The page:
There was an unwritten rule before now that Japanese and American professional clubs would not sign amateurs from the other country. That rule has now been broken as 22-year-old Junichi Tazawa has accepted a 3-year, $6-million offer from the Red Sox.
Does this open the door for NPB (Nippon Professional Baseball) to the American amateur market?
What if David Price said he didn't want to be drafted by a MLB team, preferring instead to play for an Independent League, in order to get more money from an NPB team? Could you really blame him for doing so? Why settle for a measly $8.5 million over six years (that he got from Tampa) when he could've easily gotten more from a Japanese team (or the Yankees for that matter) as a free agent?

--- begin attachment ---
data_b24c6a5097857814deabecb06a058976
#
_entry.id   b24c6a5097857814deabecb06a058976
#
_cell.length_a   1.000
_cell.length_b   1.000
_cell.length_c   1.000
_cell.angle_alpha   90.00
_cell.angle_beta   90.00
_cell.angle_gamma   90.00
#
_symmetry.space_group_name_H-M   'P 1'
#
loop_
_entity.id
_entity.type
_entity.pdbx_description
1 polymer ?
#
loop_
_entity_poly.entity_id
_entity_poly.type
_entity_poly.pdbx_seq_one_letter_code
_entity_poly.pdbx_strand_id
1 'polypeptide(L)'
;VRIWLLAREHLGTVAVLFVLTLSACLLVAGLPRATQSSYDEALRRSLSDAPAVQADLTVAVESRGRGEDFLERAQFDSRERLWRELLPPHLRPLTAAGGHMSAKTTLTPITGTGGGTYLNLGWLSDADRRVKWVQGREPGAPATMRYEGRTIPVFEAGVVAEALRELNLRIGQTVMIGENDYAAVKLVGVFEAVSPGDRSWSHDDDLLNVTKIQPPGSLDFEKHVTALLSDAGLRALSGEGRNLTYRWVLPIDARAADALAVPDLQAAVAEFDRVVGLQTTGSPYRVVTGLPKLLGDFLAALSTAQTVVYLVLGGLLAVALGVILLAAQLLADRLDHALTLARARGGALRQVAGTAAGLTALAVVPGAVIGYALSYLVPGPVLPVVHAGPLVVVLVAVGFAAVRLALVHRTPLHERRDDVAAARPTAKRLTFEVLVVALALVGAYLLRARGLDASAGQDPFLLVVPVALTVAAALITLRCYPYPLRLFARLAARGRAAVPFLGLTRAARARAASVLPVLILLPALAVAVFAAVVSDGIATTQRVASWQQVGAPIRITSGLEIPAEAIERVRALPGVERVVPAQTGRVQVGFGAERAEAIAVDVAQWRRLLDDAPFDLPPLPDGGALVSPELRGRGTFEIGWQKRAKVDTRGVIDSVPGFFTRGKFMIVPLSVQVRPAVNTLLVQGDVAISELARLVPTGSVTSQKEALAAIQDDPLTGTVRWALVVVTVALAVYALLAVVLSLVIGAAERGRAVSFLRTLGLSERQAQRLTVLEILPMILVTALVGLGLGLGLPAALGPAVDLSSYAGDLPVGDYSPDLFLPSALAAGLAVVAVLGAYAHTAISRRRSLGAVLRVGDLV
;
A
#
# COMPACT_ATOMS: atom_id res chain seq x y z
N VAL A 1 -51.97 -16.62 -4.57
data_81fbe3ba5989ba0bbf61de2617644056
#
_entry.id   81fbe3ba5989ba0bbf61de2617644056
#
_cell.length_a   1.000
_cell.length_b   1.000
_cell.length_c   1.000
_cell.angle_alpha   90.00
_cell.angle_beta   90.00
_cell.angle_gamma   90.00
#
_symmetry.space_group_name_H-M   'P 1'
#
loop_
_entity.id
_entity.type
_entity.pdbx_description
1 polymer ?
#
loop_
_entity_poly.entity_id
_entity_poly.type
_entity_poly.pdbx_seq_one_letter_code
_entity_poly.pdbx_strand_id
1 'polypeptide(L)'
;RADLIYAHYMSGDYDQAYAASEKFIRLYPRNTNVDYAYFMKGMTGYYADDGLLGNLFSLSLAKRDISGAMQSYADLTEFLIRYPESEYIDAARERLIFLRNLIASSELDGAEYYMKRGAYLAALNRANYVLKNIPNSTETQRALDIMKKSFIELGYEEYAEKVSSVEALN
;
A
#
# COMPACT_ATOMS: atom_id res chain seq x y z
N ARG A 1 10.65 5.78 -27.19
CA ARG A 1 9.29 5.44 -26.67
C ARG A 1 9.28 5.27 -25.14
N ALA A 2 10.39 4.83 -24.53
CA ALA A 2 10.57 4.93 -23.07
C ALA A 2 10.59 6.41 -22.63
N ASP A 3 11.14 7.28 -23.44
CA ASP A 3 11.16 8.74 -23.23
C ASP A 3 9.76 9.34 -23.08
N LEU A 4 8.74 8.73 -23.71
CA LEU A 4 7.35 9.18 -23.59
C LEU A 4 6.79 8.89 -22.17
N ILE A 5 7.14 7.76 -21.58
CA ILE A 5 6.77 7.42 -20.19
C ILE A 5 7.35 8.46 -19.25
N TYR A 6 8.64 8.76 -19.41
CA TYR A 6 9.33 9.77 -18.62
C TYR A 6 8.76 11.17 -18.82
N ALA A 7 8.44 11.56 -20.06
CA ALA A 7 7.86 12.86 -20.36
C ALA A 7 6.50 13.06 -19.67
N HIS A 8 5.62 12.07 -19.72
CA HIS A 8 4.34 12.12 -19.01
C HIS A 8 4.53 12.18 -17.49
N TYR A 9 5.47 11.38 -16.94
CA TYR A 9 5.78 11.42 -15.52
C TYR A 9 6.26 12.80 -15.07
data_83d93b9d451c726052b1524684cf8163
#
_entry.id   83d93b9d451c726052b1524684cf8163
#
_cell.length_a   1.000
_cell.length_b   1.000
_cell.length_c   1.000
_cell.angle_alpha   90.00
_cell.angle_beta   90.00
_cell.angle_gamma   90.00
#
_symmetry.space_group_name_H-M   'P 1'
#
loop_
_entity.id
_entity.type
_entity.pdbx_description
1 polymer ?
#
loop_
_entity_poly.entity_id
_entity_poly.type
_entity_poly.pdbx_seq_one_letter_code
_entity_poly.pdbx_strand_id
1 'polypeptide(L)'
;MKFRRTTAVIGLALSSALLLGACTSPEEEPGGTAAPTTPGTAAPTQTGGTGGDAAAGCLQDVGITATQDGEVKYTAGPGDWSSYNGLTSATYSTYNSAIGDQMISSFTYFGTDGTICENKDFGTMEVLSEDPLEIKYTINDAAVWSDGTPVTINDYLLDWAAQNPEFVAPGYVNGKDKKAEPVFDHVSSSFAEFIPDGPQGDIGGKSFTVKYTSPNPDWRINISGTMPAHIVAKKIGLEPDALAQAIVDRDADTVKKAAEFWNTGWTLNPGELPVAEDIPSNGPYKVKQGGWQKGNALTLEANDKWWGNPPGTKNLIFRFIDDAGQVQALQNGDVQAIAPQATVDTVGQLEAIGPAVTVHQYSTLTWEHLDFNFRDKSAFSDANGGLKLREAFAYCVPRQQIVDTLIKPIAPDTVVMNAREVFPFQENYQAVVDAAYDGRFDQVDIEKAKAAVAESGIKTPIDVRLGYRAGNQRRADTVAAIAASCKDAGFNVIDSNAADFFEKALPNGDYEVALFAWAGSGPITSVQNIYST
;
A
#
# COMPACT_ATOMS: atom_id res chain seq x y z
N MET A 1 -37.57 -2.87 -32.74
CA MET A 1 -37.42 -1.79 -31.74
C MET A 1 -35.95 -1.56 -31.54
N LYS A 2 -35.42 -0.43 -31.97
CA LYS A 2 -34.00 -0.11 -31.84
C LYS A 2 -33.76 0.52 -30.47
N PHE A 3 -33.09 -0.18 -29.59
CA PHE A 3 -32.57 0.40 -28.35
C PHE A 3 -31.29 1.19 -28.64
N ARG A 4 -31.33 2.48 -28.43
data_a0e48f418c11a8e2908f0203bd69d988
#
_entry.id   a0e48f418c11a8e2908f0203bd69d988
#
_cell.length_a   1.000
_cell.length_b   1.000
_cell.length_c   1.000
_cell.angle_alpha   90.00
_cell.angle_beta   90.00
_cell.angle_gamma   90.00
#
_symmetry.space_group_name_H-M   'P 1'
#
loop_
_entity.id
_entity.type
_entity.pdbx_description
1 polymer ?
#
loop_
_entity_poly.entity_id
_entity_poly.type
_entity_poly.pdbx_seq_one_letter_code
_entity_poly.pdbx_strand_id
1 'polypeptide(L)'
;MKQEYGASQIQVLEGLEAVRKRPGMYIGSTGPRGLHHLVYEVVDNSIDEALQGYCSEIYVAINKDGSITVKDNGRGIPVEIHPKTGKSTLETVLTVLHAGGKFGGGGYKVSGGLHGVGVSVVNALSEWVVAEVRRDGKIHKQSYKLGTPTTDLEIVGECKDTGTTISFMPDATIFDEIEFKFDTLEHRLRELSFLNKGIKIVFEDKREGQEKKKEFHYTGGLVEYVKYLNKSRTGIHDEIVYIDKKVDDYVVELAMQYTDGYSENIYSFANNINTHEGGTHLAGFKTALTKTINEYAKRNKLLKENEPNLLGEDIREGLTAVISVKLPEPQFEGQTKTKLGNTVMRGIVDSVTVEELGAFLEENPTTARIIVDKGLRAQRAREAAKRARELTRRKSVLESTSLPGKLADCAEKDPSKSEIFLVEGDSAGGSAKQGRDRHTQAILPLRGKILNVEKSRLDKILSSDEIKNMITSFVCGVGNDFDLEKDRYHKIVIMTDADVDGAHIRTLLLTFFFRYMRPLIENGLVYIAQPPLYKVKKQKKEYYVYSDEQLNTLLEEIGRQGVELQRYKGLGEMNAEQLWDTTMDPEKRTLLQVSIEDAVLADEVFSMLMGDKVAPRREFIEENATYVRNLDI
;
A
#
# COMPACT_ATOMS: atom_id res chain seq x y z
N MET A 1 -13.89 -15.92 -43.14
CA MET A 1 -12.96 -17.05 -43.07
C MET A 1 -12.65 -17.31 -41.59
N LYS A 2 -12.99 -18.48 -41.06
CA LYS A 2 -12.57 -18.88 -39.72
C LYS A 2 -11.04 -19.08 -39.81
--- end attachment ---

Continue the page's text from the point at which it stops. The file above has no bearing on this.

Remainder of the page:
In a perfect world, there wouldn't be a draft. We don't have drafts in our careers. Imagine going to college and majoring in journalism, then you have to enter a draft where any media outlet in the country could pick you and you basically have no choice but to work for them. Not fair at all from a player's perspective. It's obviously intended for the good of the league/sport as a whole, but is that worth taking away the freedom of choice from amateurs? Should a player be forced to live somewhere he doesn't want for years when, if he had any other job, he could choose where he worked?
Anyway, that's really beside the point. The main idea question here is: are we willing to watch our best amateurs bypass the draft to play in other countries? Will it actually happen? How will we and MLB respond if it does?
We know if the Yankees did this and broke a decades old rule, fans (especially those up north) would be breaking out the old 'Evil Empire' routine as just another example of Yankee hegemony and carelessness toward the whole of MLB.